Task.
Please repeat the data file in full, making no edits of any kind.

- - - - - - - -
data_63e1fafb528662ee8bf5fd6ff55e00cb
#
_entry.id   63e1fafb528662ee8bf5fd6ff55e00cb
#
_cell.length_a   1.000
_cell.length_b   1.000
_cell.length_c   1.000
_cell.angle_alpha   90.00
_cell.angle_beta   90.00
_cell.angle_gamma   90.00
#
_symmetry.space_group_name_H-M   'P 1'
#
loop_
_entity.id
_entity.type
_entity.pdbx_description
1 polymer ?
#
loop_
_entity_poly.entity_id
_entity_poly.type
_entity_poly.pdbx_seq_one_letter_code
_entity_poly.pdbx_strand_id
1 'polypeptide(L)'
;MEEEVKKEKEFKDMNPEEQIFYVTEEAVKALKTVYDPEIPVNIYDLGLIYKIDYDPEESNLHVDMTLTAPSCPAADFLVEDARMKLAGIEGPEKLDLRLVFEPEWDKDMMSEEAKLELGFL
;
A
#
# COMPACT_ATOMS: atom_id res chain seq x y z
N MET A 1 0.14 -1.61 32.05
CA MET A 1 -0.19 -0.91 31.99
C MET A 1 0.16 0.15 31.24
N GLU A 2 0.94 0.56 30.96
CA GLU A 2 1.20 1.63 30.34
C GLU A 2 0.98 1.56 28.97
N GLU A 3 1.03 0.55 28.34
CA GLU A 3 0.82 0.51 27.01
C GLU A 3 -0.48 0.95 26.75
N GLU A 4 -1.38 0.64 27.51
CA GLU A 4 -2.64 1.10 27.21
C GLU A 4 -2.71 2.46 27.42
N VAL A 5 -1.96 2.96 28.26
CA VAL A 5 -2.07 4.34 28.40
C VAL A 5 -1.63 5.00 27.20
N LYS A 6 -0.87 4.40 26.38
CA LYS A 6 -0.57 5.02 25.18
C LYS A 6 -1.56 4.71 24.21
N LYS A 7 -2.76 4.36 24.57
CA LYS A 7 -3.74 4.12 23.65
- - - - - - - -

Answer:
data_63e1fafb528662ee8bf5fd6ff55e00cb
#
_entry.id   63e1fafb528662ee8bf5fd6ff55e00cb
#
_cell.length_a   1.000
_cell.length_b   1.000
_cell.length_c   1.000
_cell.angle_alpha   90.00
_cell.angle_beta   90.00
_cell.angle_gamma   90.00
#
_symmetry.space_group_name_H-M   'P 1'
#
loop_
_entity.id
_entity.type
_entity.pdbx_description
1 polymer ?
#
loop_
_entity_poly.entity_id
_entity_poly.type
_entity_poly.pdbx_seq_one_letter_code
_entity_poly.pdbx_strand_id
1 'polypeptide(L)'
;MEEEVKKEKEFKDMNPEEQIFYVTEEAVKALKTVYDPEIPVNIYDLGLIYKIDYDPEESNLHVDMTLTAPSCPAADFLVEDARMKLAGIEGPEKLDLRLVFEPEWDKDMMSEEAKLELGFL
;
A
#
# COMPACT_ATOMS: atom_id res chain seq x y z
N MET A 1 0.14 -1.61 32.05
CA MET A 1 -0.19 -0.91 31.99
C MET A 1 0.16 0.15 31.24
N GLU A 2 0.94 0.56 30.96
CA GLU A 2 1.20 1.63 30.34
C GLU A 2 0.98 1.56 28.97
N GLU A 3 1.03 0.55 28.34
CA GLU A 3 0.82 0.51 27.01
C GLU A 3 -0.48 0.95 26.75
N GLU A 4 -1.38 0.64 27.51
CA GLU A 4 -2.64 1.10 27.21
C GLU A 4 -2.71 2.46 27.42
N VAL A 5 -1.96 2.96 28.26
CA VAL A 5 -2.07 4.34 28.40
C VAL A 5 -1.63 5.00 27.20
N LYS A 6 -0.87 4.40 26.38
CA LYS A 6 -0.57 5.02 25.18
C LYS A 6 -1.56 4.71 24.21
N LYS A 7 -2.76 4.36 24.57
CA LYS A 7 -3.74 4.12 23.65